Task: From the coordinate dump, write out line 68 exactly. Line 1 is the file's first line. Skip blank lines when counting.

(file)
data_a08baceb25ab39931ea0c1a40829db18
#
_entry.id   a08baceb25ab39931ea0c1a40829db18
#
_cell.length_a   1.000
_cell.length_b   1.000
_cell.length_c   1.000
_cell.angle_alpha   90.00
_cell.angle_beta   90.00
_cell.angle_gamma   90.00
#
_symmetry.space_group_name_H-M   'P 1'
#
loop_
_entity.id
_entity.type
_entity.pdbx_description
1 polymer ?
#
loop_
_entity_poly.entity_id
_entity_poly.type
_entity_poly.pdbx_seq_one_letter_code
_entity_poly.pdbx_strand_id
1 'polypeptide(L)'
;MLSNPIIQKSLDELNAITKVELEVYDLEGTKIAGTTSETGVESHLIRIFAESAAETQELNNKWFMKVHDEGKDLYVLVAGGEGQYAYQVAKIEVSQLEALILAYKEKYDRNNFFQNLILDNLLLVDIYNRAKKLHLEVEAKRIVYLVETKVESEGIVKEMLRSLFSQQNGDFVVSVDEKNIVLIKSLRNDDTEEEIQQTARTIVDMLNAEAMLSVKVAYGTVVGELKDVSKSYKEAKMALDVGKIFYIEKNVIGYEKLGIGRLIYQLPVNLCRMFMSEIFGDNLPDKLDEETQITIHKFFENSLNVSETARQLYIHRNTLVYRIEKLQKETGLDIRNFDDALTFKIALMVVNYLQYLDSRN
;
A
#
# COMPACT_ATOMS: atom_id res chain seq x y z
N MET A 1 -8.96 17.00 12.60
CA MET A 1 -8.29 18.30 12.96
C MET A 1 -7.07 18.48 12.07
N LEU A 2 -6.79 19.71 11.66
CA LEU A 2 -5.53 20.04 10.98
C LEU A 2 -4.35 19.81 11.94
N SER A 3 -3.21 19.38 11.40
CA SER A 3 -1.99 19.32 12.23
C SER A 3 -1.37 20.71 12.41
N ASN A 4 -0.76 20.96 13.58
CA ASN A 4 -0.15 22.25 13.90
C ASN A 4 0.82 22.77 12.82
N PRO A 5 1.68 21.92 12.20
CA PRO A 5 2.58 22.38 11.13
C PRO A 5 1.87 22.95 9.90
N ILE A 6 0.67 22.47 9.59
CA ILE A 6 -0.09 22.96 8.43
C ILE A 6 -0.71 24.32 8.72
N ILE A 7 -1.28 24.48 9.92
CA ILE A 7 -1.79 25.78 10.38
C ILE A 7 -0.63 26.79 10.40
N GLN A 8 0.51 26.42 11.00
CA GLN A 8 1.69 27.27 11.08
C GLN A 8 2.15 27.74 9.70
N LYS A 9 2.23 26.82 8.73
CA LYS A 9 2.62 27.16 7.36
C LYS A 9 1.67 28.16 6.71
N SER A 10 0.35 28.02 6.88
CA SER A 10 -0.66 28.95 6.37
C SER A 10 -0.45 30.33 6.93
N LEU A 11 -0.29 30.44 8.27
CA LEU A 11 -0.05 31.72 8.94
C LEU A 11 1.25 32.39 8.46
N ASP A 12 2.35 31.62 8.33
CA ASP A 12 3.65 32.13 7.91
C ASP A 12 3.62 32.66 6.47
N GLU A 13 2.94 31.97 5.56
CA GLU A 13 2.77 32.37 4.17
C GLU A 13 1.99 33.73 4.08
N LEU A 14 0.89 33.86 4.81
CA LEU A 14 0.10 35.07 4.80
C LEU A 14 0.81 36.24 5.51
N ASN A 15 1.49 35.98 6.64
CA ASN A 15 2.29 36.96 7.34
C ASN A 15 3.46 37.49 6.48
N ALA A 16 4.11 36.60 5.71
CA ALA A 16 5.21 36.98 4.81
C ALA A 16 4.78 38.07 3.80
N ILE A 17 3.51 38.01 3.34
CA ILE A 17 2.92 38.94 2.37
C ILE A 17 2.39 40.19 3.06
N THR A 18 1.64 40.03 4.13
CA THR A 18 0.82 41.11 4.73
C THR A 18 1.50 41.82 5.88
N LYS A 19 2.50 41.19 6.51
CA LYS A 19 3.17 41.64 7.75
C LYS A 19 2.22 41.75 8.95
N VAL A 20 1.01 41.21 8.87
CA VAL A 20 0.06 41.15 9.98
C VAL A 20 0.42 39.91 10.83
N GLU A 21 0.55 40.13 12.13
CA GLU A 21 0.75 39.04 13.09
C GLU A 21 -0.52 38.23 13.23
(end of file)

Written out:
CA GLU A 13 2.77 32.37 4.17